The poultry industry is under increasing pressure to meet competing consumer priorities: sustainability, welfare and low-price.
“I think we’ve accepted that there is no absolute perfect solution in this. A great example of something that I’ve seen in the world of tradeoffs is around antibiotic-free,” Gavin Hodgson, Buying Manager, Meat, Fish & Poultry, Sainsbury’s, said.
In recent years, a growing number of poultry producers have pledged to go antibiotic-free in response to consumer concerns about the rise in antibiotic-resistant bacteria. In addition, the U.S. Department of Agriculture (USDA) requires that all poultry raised for food be hormone-free.
Regardless of the requirement, some brands choose to prominently label and market their products as antibiotic free.
“A big concern for me is that we could see a situation where a farmer got paid a premium for what is deemed an antibiotic free product and the bird could still be lame, which has a negative impact on animal welfare overall,” Hodgson noted.
“You can see very quickly how something that sounds like a good marketing idea can have an adverse effect at the farm level.”
Hodgson, alongside Nick Davies, Group Agricultural Director, 2Sisters Food Group, discussed how poultry farmers can balance the need to reduce carbon emissions on their farms with other drivers for change, such as animal welfare, during the Animal AgTech Innovation Summit.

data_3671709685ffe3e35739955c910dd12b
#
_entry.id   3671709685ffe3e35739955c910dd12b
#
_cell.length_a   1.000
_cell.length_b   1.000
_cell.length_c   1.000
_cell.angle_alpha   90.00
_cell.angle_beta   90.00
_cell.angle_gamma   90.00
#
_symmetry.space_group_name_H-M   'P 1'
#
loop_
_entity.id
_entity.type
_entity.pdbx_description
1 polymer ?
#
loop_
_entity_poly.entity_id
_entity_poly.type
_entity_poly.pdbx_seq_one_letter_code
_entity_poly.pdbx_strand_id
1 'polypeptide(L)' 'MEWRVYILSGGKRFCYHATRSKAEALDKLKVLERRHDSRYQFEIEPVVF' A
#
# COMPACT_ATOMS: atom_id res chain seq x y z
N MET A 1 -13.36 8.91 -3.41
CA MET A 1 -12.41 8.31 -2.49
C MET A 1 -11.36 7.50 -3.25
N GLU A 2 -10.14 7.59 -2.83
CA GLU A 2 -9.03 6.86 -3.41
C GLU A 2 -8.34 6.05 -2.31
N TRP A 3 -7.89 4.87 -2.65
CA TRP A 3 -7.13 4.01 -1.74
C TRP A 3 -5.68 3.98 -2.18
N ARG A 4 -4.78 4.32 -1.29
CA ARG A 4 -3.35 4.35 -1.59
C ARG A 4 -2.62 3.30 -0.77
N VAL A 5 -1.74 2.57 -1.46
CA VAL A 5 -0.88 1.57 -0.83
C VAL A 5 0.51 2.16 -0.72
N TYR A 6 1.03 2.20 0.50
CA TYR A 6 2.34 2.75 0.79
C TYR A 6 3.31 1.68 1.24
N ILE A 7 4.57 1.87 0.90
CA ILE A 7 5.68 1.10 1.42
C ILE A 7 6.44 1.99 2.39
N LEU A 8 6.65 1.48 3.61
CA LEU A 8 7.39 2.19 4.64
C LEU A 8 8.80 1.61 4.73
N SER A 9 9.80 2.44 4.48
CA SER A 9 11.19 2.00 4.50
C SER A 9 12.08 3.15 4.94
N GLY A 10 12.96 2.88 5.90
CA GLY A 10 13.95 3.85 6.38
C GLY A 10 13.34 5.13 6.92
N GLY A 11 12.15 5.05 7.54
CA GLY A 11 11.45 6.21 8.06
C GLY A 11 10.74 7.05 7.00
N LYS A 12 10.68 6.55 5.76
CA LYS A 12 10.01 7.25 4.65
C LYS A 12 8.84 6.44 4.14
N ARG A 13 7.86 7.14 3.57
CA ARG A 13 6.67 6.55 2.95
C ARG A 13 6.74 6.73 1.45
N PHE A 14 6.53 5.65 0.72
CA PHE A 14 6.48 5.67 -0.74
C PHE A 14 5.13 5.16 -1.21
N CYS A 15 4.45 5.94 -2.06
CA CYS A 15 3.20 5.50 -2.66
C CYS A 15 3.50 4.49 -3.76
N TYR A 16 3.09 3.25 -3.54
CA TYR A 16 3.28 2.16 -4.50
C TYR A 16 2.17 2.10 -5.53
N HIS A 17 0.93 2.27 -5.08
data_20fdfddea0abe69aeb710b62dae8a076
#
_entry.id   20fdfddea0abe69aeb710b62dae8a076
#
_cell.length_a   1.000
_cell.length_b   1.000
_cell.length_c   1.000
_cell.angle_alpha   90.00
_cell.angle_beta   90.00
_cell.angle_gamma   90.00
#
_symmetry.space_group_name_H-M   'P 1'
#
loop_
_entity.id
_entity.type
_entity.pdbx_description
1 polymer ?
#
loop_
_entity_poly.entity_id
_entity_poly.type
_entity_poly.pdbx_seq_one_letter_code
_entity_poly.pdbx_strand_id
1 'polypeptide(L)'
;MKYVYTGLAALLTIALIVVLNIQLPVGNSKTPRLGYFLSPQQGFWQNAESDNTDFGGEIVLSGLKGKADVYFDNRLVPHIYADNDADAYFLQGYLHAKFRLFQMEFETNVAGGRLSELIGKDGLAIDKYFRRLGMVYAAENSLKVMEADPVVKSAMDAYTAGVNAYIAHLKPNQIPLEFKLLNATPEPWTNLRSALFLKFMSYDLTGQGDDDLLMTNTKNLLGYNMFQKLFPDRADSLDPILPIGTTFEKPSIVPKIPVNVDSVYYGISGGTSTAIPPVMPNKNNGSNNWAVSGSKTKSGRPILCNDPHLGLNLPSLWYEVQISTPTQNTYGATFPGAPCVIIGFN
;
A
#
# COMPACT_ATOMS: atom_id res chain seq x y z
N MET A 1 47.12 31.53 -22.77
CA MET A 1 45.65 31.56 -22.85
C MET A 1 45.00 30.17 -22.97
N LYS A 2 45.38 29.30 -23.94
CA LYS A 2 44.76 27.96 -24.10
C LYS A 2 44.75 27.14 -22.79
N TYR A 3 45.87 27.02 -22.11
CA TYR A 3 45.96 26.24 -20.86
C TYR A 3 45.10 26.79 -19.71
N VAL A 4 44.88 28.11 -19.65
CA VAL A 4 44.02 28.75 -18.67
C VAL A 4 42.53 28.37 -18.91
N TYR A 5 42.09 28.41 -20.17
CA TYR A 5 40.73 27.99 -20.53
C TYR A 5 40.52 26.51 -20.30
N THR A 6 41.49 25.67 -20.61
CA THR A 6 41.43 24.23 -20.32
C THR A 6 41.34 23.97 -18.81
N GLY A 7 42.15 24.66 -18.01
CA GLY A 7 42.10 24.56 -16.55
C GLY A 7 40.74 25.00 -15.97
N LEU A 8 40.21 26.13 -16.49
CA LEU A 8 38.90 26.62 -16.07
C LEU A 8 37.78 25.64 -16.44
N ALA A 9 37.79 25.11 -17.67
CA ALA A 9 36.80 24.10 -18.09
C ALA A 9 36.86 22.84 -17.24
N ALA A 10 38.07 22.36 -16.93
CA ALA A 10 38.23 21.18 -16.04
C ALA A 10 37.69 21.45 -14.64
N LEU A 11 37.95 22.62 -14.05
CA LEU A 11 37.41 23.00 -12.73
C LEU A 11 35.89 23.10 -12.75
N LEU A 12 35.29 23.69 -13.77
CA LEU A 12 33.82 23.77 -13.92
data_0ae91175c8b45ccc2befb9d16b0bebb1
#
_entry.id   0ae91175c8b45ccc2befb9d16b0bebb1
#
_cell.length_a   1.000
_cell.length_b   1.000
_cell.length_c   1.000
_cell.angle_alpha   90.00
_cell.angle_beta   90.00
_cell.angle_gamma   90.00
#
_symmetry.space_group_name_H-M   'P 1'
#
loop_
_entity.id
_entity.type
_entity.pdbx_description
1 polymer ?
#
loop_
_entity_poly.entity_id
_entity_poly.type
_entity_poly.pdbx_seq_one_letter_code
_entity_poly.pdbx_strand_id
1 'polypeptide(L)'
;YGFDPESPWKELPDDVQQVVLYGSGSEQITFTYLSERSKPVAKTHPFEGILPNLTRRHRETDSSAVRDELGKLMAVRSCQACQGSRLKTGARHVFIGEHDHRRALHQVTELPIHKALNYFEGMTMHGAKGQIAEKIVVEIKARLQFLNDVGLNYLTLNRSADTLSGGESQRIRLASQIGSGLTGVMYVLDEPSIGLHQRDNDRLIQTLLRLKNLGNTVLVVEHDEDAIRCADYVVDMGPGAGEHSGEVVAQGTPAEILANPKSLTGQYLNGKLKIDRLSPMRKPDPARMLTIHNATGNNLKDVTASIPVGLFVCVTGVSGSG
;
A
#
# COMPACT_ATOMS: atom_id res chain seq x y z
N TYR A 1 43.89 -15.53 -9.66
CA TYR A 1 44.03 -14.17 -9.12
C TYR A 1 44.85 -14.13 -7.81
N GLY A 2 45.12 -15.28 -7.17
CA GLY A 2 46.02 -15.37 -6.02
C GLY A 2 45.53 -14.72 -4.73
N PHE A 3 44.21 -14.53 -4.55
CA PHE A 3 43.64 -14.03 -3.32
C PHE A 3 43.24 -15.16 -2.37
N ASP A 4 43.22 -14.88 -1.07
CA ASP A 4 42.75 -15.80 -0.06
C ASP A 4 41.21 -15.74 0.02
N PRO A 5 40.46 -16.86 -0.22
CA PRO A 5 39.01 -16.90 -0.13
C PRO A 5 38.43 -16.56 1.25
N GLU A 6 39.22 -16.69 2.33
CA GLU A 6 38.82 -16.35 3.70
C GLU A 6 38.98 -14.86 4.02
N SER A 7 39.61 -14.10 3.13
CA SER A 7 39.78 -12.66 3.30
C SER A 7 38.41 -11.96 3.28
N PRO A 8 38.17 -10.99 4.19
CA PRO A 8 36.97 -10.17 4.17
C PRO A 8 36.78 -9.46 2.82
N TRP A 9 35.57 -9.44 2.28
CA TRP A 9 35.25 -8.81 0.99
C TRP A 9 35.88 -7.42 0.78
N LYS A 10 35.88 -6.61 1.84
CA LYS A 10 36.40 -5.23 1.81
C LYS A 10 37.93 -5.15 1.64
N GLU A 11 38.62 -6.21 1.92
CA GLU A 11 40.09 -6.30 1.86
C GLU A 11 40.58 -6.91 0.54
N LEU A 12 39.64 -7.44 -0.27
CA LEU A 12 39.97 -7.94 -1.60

How does slow growth affect sustainability?
Programs like the Better Chicken Commitment and Global Animal Partnership set strict animal welfare requirements, including a move toward slower-growing poultry breeds.
“What we have to remember is that one action may have multiple consequences,” Davies explained.
Slower-growth poultry breeds may boost animal welfare, but tradeoffs in sustainability and profitability are required. For example, 82% of a bird’s carbon footprint is released during feed production so the longer growth period and increased welfare has an impact on the environmental sustainability of production.
“When you look at how we’re acting responsibly as an industry versus what consumers can afford,” Davies said, “there is going to be a tradeoff and a choice.”
Consumers need to be educated about these tradeoffs so that their decisions are driven by facts and not emotion, he noted.
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